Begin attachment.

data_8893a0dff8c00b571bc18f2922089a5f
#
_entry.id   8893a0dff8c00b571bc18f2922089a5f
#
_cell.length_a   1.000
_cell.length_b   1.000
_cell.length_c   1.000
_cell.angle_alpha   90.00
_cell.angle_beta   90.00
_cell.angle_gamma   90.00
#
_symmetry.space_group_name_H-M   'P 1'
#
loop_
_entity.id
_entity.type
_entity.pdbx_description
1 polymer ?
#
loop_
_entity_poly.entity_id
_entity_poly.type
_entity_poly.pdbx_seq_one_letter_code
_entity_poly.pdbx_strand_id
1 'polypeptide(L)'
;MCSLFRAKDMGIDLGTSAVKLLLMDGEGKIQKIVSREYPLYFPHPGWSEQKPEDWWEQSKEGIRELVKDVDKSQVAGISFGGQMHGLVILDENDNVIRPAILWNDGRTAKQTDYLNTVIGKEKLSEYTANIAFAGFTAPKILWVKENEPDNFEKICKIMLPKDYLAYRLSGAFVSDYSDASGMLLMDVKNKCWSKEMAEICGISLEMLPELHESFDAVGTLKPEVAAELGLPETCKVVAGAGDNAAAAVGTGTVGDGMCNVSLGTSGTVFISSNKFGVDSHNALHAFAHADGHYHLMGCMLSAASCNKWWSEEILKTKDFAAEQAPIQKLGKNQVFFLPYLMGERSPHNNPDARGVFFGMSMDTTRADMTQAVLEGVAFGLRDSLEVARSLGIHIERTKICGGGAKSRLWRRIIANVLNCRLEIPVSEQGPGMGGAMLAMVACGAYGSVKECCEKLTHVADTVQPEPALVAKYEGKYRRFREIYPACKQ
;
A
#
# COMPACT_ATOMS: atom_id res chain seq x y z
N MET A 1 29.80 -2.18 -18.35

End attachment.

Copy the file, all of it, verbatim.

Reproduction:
data_8893a0dff8c00b571bc18f2922089a5f
#
_entry.id   8893a0dff8c00b571bc18f2922089a5f
#
_cell.length_a   1.000
_cell.length_b   1.000
_cell.length_c   1.000
_cell.angle_alpha   90.00
_cell.angle_beta   90.00
_cell.angle_gamma   90.00
#
_symmetry.space_group_name_H-M   'P 1'
#
loop_
_entity.id
_entity.type
_entity.pdbx_description
1 polymer ?
#
loop_
_entity_poly.entity_id
_entity_poly.type
_entity_poly.pdbx_seq_one_letter_code
_entity_poly.pdbx_strand_id
1 'polypeptide(L)'
;MCSLFRAKDMGIDLGTSAVKLLLMDGEGKIQKIVSREYPLYFPHPGWSEQKPEDWWEQSKEGIRELVKDVDKSQVAGISFGGQMHGLVILDENDNVIRPAILWNDGRTAKQTDYLNTVIGKEKLSEYTANIAFAGFTAPKILWVKENEPDNFEKICKIMLPKDYLAYRLSGAFVSDYSDASGMLLMDVKNKCWSKEMAEICGISLEMLPELHESFDAVGTLKPEVAAELGLPETCKVVAGAGDNAAAAVGTGTVGDGMCNVSLGTSGTVFISSNKFGVDSHNALHAFAHADGHYHLMGCMLSAASCNKWWSEEILKTKDFAAEQAPIQKLGKNQVFFLPYLMGERSPHNNPDARGVFFGMSMDTTRADMTQAVLEGVAFGLRDSLEVARSLGIHIERTKICGGGAKSRLWRRIIANVLNCRLEIPVSEQGPGMGGAMLAMVACGAYGSVKECCEKLTHVADTVQPEPALVAKYEGKYRRFREIYPACKQ
;
A
#
# COMPACT_ATOMS: atom_id res chain seq x y z
N MET A 1 29.80 -2.18 -18.35